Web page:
Lomography is a style of photography that uses film and toy cameras. Lomography has been around for decades but has never been more popular than it is now. The 120 Cameras create square images. This is what the App Instagram was based off of. Some Lomography Cameras include the classic Holga, Diana, Sprocket Rocket, Fisheye, Sardina and more. The Cameras have Fixed focal lengths and cannot zoom or adjust focus. 

Settings: 

You will only have 2 options when it comes to controlling your shutter speed on Lomography cameras; Normal and Bulb. Normal is for regular exposures. The shutter speed is approximately 1/125. Bulb is for long exposures. When set to B, you will be able to make the exposure as long as you want- all you have to do is keep the shutter pressed down. When shooting long exposures try to keep the camera as still as possible. These images are most effective at night or in dim light. 

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Creative Effects: 

Because most people are not used to advancing the film themselves, you are almost guaranteed an accidental double exposure. As long as both images are not too bright it should still turn out. For best results pre-plan your double exposure. The dark parts of your first frame are the best places for your subjects of the second frame. 

For a panorama, take one image and partially advance the film as you pan your camera, then take another image. this is not an exact science. Use a tripod for best results. Pan in the directions that the film is advancing, and only shoot horizontally or your panorama will not line up.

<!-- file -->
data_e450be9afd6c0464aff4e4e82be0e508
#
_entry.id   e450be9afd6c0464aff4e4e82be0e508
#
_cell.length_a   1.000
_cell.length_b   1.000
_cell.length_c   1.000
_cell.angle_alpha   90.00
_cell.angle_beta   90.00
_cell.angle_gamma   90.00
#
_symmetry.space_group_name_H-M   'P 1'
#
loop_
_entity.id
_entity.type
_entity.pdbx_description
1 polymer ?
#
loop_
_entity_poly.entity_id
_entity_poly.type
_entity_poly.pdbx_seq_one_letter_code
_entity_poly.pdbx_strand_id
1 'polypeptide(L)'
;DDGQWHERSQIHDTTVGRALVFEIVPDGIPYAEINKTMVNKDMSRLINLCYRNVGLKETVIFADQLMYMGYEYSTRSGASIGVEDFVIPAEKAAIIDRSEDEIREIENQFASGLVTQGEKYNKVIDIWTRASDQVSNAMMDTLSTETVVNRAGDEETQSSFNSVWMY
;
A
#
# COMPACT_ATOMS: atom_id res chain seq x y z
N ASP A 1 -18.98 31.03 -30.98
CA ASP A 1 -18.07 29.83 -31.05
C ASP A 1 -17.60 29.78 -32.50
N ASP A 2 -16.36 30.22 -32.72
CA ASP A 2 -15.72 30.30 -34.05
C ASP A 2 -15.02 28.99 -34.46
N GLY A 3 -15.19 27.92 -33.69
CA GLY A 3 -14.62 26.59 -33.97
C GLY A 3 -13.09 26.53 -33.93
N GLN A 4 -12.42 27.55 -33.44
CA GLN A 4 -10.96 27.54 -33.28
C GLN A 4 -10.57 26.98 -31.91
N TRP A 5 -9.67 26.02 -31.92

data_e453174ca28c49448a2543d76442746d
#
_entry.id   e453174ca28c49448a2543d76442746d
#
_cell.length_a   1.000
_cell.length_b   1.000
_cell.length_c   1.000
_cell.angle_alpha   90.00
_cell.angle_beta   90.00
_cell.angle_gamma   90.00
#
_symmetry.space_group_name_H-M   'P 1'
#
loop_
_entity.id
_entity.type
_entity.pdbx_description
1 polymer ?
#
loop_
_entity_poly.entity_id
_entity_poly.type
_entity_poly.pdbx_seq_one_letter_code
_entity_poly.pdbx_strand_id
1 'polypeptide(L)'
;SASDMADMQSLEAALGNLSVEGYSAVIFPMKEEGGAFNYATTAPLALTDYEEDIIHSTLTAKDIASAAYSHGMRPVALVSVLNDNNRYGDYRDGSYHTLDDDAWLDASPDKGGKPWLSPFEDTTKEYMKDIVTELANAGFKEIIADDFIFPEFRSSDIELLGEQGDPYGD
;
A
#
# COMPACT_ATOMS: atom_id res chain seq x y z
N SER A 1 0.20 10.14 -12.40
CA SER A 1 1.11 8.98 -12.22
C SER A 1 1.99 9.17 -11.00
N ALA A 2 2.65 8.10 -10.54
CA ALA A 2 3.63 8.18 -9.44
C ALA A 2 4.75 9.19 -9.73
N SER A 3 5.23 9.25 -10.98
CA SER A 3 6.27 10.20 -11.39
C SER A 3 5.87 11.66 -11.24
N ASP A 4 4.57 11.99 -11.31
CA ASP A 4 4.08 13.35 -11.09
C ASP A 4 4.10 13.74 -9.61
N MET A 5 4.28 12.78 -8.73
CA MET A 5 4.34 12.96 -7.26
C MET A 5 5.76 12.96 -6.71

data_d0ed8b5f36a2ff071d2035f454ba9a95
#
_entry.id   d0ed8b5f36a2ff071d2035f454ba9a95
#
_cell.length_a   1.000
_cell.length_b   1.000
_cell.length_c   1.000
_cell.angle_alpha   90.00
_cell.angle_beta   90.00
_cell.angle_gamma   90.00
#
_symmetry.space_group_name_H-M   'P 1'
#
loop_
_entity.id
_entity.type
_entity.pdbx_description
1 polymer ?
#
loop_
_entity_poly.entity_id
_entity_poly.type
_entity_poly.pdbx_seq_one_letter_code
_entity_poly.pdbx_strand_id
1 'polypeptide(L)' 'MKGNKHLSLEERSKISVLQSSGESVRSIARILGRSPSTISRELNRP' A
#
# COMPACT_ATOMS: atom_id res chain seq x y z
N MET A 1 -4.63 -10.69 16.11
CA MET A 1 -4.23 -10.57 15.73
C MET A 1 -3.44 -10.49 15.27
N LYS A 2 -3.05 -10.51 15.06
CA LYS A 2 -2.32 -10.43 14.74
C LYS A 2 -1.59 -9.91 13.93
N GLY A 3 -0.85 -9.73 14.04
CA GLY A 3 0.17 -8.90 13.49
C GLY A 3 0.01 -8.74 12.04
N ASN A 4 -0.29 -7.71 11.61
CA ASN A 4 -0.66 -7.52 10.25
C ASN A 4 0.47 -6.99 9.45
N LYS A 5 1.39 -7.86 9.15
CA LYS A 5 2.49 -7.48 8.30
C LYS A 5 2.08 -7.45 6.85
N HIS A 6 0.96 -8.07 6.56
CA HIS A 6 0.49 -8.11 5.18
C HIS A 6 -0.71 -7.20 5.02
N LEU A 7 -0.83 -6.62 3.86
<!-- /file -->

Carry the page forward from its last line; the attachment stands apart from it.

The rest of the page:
Color shifts generally occur in longer exposures but can also happen when using certain fils in specific lighting. You can mimic color shifts with filters or gelled flashes. GGBridge-EditGGBridge-Edit Light Leaks:
Because the film is light sensitive, any amount of light will be recorded on the film. Be careful when loading and unloading the film, especially 120 film. Light Leaks Use dark tape to cover any loose fitting camera backs to avoid light leaks. Film can also be damaged by extreme heat. Keep it in a cool place when not in use. 
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Developing and Scanning Film:

Develop Only- DO NOT CUT. This is what I always include on my developing envelopes after having a lab cut all of my Sprocket Rocket Panos in half. Scanning the film yourself, or at least cutting it personally will give you full control over the final crop of you image.